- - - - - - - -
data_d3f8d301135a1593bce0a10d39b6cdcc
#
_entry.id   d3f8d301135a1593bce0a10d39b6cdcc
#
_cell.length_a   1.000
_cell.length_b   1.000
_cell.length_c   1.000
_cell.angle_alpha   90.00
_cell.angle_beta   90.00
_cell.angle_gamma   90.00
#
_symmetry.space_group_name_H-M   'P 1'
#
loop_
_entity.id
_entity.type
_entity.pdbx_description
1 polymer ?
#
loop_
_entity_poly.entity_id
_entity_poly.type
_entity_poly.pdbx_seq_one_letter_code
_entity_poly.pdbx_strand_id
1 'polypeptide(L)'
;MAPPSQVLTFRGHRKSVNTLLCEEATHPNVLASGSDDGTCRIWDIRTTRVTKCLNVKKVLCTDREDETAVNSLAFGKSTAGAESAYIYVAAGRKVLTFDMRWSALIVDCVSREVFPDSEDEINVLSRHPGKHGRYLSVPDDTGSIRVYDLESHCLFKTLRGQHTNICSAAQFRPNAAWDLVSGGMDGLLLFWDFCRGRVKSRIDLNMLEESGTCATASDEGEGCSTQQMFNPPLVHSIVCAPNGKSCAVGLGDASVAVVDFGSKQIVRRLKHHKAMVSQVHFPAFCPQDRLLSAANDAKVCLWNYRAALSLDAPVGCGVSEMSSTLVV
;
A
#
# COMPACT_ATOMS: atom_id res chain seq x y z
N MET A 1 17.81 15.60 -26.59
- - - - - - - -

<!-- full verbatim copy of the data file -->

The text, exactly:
data_d3f8d301135a1593bce0a10d39b6cdcc
#
_entry.id   d3f8d301135a1593bce0a10d39b6cdcc
#
_cell.length_a   1.000
_cell.length_b   1.000
_cell.length_c   1.000
_cell.angle_alpha   90.00
_cell.angle_beta   90.00
_cell.angle_gamma   90.00
#
_symmetry.space_group_name_H-M   'P 1'
#
loop_
_entity.id
_entity.type
_entity.pdbx_description
1 polymer ?
#
loop_
_entity_poly.entity_id
_entity_poly.type
_entity_poly.pdbx_seq_one_letter_code
_entity_poly.pdbx_strand_id
1 'polypeptide(L)'
;MAPPSQVLTFRGHRKSVNTLLCEEATHPNVLASGSDDGTCRIWDIRTTRVTKCLNVKKVLCTDREDETAVNSLAFGKSTAGAESAYIYVAAGRKVLTFDMRWSALIVDCVSREVFPDSEDEINVLSRHPGKHGRYLSVPDDTGSIRVYDLESHCLFKTLRGQHTNICSAAQFRPNAAWDLVSGGMDGLLLFWDFCRGRVKSRIDLNMLEESGTCATASDEGEGCSTQQMFNPPLVHSIVCAPNGKSCAVGLGDASVAVVDFGSKQIVRRLKHHKAMVSQVHFPAFCPQDRLLSAANDAKVCLWNYRAALSLDAPVGCGVSEMSSTLVV
;
A
#
# COMPACT_ATOMS: atom_id res chain seq x y z
N MET A 1 17.81 15.60 -26.59